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The Justice of Bunny King ★★★

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Director: Gaysorn Thavat

Cast: Essie Davis, Thomasin McKenzie

Released: Edinburgh International Film Festival 2021

We bear witness to the harms of skewered social structures almost daily, with the clinical cruelty and dominance of the oppressive everyday man still in a modern society, limiting the roles and room for growth for aspirational women.

The harshness of the world around them seeping into their very soul, driving them to unpleasant places that leaves frightfully little opportunity to make a triumphant U-turn further down the line over such adversity. The embodiment of this is Essie Davis’s titular character, complete with an impeccable Kiwi accent, in this hard-hitting tale from debut director Gaysorn Thavat.

A barely getting by straight talker whose current predicament contradicts in its wealth of complications. The fierce scrubbing of car windows by Bunny is the perfect visual metaphor of the desperation to have her own clean and clear window to thrive again. She may work her scrappy charm on motorists, but the underlying frustration of her personal life always threatens to shift into a higher gear.

Locked in a bitter dispute with the local government’s social services over her chequered past. She is increasingly fearful she’s losing the fight to regain full custody of her dear children Shannon (Amelie Baynes) and Reuben (Angus Stevens), offering them false reassurances to keep them on side as she scrambles to find a suitable home. That burning desire to be more maternal ends up lending itself to a deeply unsettling exchange between her sister’s volatile boyfriend Bevan (Errol Shand) and her reserved niece Tonyah (Thomasin McKenzie), leaving Bunny with no choice but to take Tonyah under her wing. Far from being an angelic influence, do they truly stand a chance of reaching a place of prosperity together?

Opting for a documentary-style social realism approach aesthetically that British cinema has specialised in for many a year, whilst fusing it with a distinctive New Zealand flavour. The weight of the film’s admittedly heavy themes proves relatively easy lifting for director Gaysorn Thavat in its satisfying first half. Showing a keen eye in capturing the fractious dynamic of family and those crucial flaws in the welfare system close-up, whilst possessing the anxious energy one would expect in living a life riddled with daily uncertainty, encapsulating the hardship of Bunny in terrific style.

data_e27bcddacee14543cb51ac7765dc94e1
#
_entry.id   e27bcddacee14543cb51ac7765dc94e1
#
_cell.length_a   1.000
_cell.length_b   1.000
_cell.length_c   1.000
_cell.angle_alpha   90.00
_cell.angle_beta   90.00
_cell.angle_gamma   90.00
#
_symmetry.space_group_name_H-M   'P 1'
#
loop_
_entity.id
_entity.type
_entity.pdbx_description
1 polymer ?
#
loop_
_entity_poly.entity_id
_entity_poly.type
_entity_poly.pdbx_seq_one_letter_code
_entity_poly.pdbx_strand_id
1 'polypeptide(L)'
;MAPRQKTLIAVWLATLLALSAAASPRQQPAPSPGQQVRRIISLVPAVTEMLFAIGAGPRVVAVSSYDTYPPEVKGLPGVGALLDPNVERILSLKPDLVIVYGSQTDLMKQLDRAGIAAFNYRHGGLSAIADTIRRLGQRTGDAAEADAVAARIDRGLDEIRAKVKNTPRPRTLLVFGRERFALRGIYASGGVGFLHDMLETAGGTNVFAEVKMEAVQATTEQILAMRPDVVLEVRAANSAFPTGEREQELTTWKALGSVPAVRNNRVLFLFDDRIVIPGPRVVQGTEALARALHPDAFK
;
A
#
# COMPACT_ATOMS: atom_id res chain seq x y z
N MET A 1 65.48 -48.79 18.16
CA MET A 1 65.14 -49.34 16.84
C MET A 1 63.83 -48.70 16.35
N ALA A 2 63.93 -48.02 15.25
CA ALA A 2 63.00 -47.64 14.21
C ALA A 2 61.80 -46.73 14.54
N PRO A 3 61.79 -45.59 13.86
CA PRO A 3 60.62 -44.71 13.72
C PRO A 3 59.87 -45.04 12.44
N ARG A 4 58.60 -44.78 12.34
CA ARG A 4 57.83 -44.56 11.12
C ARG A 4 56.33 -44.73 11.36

Perhaps inevitably, when faced with a protagonist, that, unfortunately, tends to spiral. The film loses its initially tight narrative grip and sense of clarity of thought in what it’s setting out to achieve as it drives along, clumsily transitioning from gritty drama to a high-stakes siege thriller, in a jarring third act that ends up trashing much of the authenticity and solid foundations that were once present. Luckily the sheer strength of the lead performance here stalls Bunny King from fully slipping into cinematic despair.

Struck by grief and keeping that particular monster at bay in The Babadook and headstrong when fuelling the fire of a young Ned Kelly in True History of The Kelly Gang. Essie Davis is no stranger to being a compelling, deeply fascinating mother figure, and here she truly commands the screen as Bunny. Even when she is making questionable decisions, the raw intensity and empathy she pours into the story has you clinging to the hope she’ll eventually land on her feet. Given her supreme talent, it’s a shame Thomasin McKenzie’s Tonyah isn’t as fully fleshed in comparison, given the plot point that really allows these two women to bond. That’s not to say she doesn’t make an impact when given the chance, displaying a softly spoken vulnerability and a welcome dash of levity in a car radio sequence, that is a welcome counterpoint to much of the film’s tough exterior.

Just like the world it immerses us in, the flaws of The Justice Of Bunny King are glaring. But it remains a solid, emotionally charged showcase for Essie Davis, who is growing in immense stature with each passing role.

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